Rands defense of selfishness and rejection of altruism are part of the reason both for her popularity with the general reader, and her unpopularity with philosophers and other intellectuals, although some would no doubt agree with her rejection of abject self-sacrifice and her recognition of proper concern with the self as moral (Falk 1963; Gilligan 1982; Hampton 1993; Badhwar 1993a). The general reader who responds positively to Rands work finds, for the first time, a moral justification for pursuing a life of her or his own and a liberation from unearned guilt. The philosopher who responds negatively to her work finds many biased and simplistic interpretations of philosophers and philosophical doctrines, including her claim that she is the first to consistently defend a morality of rational self-interest, all other philosophers having defended either altruism or mysticism (Pojman 1995). Her critics also challenge her equation of altruism with abject self-sacrifice (Rachels 2000, Flew 1984), and her claim (explained below) that there is no conflict between peoples rational interests (Flew 1984). An adequate interpretation of her views, however, requires attention both to the fact that, in the absence of special obligations created by bonds of love, contract, or family, she regards others needs as making no claim on us, and to the fact that she is an uncompromising defender of justice, honesty, and respect for others as ends in themselves.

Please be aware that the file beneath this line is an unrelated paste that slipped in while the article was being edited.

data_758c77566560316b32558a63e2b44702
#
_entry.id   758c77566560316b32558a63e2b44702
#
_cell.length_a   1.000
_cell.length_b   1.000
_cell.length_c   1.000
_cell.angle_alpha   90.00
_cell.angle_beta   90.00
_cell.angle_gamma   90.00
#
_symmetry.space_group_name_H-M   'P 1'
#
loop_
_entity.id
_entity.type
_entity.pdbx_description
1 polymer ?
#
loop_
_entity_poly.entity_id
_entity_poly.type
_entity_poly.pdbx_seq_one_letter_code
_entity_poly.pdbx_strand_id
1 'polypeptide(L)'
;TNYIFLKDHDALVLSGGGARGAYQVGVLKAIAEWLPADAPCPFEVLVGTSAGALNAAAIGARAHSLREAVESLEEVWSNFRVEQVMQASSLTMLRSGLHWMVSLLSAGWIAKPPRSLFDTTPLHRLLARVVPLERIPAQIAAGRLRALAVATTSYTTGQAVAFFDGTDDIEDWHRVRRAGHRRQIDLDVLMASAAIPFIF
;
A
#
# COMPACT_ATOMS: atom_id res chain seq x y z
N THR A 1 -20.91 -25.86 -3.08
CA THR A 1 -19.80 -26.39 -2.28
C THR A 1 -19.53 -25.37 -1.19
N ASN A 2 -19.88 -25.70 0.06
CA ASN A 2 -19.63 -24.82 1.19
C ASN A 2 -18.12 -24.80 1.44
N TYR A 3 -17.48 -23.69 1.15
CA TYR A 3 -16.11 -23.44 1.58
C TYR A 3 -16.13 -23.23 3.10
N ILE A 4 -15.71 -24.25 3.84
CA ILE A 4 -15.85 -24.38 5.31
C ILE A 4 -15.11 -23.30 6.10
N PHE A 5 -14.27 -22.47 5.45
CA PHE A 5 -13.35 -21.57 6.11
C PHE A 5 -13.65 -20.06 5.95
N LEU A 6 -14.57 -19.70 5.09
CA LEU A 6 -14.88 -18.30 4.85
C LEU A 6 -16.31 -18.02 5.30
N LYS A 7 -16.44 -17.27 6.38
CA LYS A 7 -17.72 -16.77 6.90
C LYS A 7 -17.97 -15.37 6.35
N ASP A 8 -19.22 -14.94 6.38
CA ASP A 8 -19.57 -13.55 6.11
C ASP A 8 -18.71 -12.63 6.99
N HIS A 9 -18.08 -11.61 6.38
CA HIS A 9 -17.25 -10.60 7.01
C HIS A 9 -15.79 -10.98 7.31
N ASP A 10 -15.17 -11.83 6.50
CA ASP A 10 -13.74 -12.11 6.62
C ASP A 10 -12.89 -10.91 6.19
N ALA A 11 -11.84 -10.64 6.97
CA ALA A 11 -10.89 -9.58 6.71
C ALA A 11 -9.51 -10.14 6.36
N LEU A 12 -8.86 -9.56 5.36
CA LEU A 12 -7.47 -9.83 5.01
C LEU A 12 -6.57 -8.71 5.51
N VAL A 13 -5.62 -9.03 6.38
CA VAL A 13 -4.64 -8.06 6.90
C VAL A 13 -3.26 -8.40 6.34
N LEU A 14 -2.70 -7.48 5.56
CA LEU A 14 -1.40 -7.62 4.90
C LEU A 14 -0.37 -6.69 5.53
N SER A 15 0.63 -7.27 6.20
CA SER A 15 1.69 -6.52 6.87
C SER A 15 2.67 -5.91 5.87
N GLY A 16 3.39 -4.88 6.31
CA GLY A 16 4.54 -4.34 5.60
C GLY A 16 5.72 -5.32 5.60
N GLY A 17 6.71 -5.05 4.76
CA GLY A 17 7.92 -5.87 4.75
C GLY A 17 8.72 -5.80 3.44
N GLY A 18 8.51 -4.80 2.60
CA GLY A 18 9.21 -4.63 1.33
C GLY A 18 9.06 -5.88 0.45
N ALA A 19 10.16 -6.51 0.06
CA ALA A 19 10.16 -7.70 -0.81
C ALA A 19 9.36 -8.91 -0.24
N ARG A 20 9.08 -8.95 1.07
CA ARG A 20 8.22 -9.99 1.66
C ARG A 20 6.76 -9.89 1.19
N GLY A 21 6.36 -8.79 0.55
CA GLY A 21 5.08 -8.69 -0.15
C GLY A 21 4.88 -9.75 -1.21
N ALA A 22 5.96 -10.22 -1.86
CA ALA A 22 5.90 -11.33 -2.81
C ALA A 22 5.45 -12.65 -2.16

Rands moral society is a society of independent individuals who respect each others natural rights to life, liberty, and property, and who trade value for value, materially and spiritually. They live, in her words, by the trader principle. Individual (natural) rights and the trader principle are both dictated by the fact that, as rational, independent beings, we need to think and act for our proper survival (1961b: 31). Both are required by respect for individuals as ends in themselves, not mere means to others ends.

Rights are a moral conceptthe concept that provides a logical transition from the principles guiding an individuals actions to the principles guiding his relationship with othersthe concept that preserves and protects individual morality in a social contextthe link between the moral code of a man and the legal code of a society, between ethics and politics. Individual rights are the means of subordinating society to moral law. (1963b: 92).

These natural rights are basically rights to actions, not to things or outcomes, and they can be violated only through the initiation of force or fraud. Hence, all natural rights are negative, that is, claims on others non-interference, and not claims on them to provide one with certain goods or outcomes.[8] The fundamental right is the right to life: the right to take the actions necessary for sustaining the life proper to a human being.